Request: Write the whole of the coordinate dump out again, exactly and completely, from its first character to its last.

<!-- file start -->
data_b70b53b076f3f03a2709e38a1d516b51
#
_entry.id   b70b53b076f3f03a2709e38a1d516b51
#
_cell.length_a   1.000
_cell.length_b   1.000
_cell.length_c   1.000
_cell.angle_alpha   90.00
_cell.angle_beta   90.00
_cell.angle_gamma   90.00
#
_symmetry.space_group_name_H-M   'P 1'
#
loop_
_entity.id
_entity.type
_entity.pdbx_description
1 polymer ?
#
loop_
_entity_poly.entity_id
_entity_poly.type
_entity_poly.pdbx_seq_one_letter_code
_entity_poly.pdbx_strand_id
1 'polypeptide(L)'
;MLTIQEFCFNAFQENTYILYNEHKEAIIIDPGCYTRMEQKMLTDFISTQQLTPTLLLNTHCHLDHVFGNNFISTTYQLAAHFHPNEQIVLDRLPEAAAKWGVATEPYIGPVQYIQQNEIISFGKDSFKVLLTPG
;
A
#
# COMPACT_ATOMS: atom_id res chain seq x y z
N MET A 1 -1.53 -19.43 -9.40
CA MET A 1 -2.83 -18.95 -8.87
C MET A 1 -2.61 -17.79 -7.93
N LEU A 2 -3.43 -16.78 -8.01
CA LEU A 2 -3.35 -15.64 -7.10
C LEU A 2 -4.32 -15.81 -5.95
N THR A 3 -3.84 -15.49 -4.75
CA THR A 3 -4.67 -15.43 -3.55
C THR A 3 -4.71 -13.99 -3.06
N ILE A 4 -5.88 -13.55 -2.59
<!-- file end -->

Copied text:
data_b70b53b076f3f03a2709e38a1d516b51
#
_entry.id   b70b53b076f3f03a2709e38a1d516b51
#
_cell.length_a   1.000
_cell.length_b   1.000
_cell.length_c   1.000
_cell.angle_alpha   90.00
_cell.angle_beta   90.00
_cell.angle_gamma   90.00
#
_symmetry.space_group_name_H-M   'P 1'
#
loop_
_entity.id
_entity.type
_entity.pdbx_description
1 polymer ?
#
loop_
_entity_poly.entity_id
_entity_poly.type
_entity_poly.pdbx_seq_one_letter_code
_entity_poly.pdbx_strand_id
1 'polypeptide(L)'
;MLTIQEFCFNAFQENTYILYNEHKEAIIIDPGCYTRMEQKMLTDFISTQQLTPTLLLNTHCHLDHVFGNNFISTTYQLAAHFHPNEQIVLDRLPEAAAKWGVATEPYIGPVQYIQQNEIISFGKDSFKVLLTPG
;
A
#
# COMPACT_ATOMS: atom_id res chain seq x y z
N MET A 1 -1.53 -19.43 -9.40
CA MET A 1 -2.83 -18.95 -8.87
C MET A 1 -2.61 -17.79 -7.93
N LEU A 2 -3.43 -16.78 -8.01
CA LEU A 2 -3.35 -15.64 -7.10
C LEU A 2 -4.32 -15.81 -5.95
N THR A 3 -3.84 -15.49 -4.75
CA THR A 3 -4.67 -15.43 -3.55
C THR A 3 -4.71 -13.99 -3.06
N ILE A 4 -5.88 -13.55 -2.59